David Sun Shares How Chinese Hotels Adapted at Height of COVID-19

By Ryan Gandolfo, July 13, 2020

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Wanderlust is a regular series where we speak with a notable individual from the travel industry.

Born and raised in the vibrant city of Shanghai, David Sun has risen to incredible heights in China’s hospitality industry. Following an eight-year stint studying marketing and working in Australia, Sun returned to the Middle Kingdom, where he’s continued to have an exciting career. After taking over as director and CEO of Homeinns Hotels Group in 2004, Sun led the hotel company to become China’s first hotel group listed on the Nasdaq Stock Exchange in 2006. Now, as the CEO of BTG Homeinns Hotels (Group) Co., Ltd, Sun is actively leading the company through the challenging times created by the COVID-19 pandemic. Sun shares with us how hotels adapt during tough situations and offers insight into the Chinese hospitality industry.

Image provided by BTG Homeinns Hotels Group

The hospitality industry in China has shown signs of recovery last month. When do you think things will get back to ‘normal’?
After the epidemic is over, we expect there to be a two to three month period before things will return to normal, as travelers will still be recovering psychologically from the coronavirus. For the hotel industry, it takes around three to six months to recover, depending on the guidance of the government, which could help shorten the timeframe.

During the COVID-19 outbreak, many hotels served a non-travel-related purpose by accommodating COVID-19 patients and medical staff. What does that say about the importance of hotels?
At the onset of the epidemic, medical workers were marching against the tide and fighting on the frontlines. In the early days after the city of Wuhan was closed, figuring out accommodation was difficult for medical staff. We quickly cooperated with Wuhan proprietors, and did our best to coordinate hotel resources nearby hospitals to provide full support for medical staff in Wuhan. We had nearly 600 hotels nationwide participate in epidemic prevention work, accommodating more than 20,000 patients and medical staff.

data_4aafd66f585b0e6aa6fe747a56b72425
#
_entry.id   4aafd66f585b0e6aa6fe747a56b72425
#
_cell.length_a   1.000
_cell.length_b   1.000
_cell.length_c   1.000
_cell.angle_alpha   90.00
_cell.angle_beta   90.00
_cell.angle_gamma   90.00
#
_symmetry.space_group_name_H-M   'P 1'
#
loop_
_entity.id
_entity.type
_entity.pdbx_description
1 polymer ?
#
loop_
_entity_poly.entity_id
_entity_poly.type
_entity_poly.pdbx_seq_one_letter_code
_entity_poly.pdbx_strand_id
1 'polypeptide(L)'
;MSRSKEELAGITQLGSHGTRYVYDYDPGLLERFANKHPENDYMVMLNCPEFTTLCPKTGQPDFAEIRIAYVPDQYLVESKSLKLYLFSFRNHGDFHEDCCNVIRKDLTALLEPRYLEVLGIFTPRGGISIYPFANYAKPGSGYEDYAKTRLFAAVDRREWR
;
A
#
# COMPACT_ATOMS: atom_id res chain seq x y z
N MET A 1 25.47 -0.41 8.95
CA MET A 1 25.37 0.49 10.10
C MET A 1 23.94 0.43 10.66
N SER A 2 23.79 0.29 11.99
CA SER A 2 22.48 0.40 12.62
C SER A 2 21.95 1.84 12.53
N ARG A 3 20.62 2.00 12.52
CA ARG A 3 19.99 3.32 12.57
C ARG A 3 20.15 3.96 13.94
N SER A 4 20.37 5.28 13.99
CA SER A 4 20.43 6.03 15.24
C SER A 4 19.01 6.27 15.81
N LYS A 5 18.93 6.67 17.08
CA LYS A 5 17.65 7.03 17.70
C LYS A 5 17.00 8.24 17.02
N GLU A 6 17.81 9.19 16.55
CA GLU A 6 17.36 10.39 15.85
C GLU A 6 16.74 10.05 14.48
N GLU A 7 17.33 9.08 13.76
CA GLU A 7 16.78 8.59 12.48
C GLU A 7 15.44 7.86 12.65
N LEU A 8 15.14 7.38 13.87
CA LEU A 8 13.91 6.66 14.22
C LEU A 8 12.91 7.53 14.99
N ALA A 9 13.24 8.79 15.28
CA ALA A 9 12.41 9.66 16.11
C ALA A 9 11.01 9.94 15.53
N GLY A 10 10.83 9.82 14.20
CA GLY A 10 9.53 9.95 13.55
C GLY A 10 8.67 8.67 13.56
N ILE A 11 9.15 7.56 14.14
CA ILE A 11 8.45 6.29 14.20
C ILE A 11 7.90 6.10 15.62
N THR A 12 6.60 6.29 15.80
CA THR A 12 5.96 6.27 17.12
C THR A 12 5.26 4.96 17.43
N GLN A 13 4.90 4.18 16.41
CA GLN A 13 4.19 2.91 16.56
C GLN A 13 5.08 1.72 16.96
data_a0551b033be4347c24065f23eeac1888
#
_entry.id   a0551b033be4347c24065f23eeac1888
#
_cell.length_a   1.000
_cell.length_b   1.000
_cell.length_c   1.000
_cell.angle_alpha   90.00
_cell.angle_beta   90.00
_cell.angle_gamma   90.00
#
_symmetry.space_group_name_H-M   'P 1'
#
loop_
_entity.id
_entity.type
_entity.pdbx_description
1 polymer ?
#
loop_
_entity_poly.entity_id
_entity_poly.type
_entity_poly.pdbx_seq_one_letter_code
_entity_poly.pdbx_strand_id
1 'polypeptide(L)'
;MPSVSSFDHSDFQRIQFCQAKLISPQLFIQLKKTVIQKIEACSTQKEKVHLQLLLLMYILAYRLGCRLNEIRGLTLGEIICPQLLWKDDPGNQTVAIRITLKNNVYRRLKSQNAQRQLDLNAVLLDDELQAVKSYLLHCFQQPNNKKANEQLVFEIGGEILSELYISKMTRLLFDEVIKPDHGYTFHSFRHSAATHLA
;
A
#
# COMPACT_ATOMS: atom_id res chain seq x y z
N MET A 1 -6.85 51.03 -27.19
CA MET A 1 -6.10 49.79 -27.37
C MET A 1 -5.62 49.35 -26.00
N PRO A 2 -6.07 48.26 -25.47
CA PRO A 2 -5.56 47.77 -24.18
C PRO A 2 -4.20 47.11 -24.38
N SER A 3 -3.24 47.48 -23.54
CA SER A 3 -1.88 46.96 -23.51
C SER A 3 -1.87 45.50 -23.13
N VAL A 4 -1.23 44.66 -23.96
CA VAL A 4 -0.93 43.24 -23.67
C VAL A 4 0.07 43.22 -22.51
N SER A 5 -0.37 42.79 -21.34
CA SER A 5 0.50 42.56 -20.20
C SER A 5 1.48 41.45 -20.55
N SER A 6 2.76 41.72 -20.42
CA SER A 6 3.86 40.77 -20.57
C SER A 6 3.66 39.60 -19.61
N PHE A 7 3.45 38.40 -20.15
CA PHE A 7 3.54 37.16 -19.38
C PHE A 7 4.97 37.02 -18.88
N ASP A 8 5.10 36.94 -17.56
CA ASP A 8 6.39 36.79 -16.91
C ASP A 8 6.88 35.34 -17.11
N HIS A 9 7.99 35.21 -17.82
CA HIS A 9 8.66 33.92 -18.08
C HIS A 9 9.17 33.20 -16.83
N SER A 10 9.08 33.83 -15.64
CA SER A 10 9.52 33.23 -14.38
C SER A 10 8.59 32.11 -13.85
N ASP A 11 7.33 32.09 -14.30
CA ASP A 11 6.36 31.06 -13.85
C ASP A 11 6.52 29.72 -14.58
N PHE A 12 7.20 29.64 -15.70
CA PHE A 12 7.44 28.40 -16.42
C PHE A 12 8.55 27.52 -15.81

We not only assisted medical staff, but also ensured everyone underwent a successful quarantine period. At that time, there was an opportunity for us to launch in-house quarantine hospitality services, which provided rooms for those in housekeeping. We were quick to launch the service after just one night of discussion, so guests could be well accommodated.

The government also expected companies to take appropriate quarantine measures for the community and the feedback was very good. We helped lead the entire industry in introducing similar services. This was a major convenience for those returning to work in the city, proving that hotels are in a unique position to provide essential services during difficult times.

Regarding BTG Homeinns, what is the scope of your operations?
BTG Homeinns Hotels Group Co. Ltd. has nearly 20 brands and 40 services. We have more than 4,000 hotels in more than 400 Chinese cities, covering high-end, leisure, business travel and franchise hotel operations. Major cities and regions, such as Beijing, Shanghai, Suzhou-Zhejiang-Anhui region, Beijing-Tianjin-Hebei region, the Pearl River Delta and Sichuan and Chongqing account for 59.5% of our hotels.

What do you think hotels need to do to have success in the Chinese market?
First, hotels need to bring a better experience and more enjoyment for traveling guests. So, on the most fundamental level, a hotel should ensure that the experience, service and efficiency are done right. Secondly, there are also some aspects that can be improved using innovative methods, such cleanliness, design, management, participation and feeling. Hotels also need to have character. For small-to-medium sized enterprises, the character of the hotel needs to be taken into heavy consideration. Combining all these features with quality products and services will bring guests unique experiences. 

Marketing is also at a premium given the current public health crisis, so we also need to make use of these resources and get more creative with livestreaming and other opportunities.

This interview has been translated, and edited for clarity and brevity.

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[Cover image via Pixabay]

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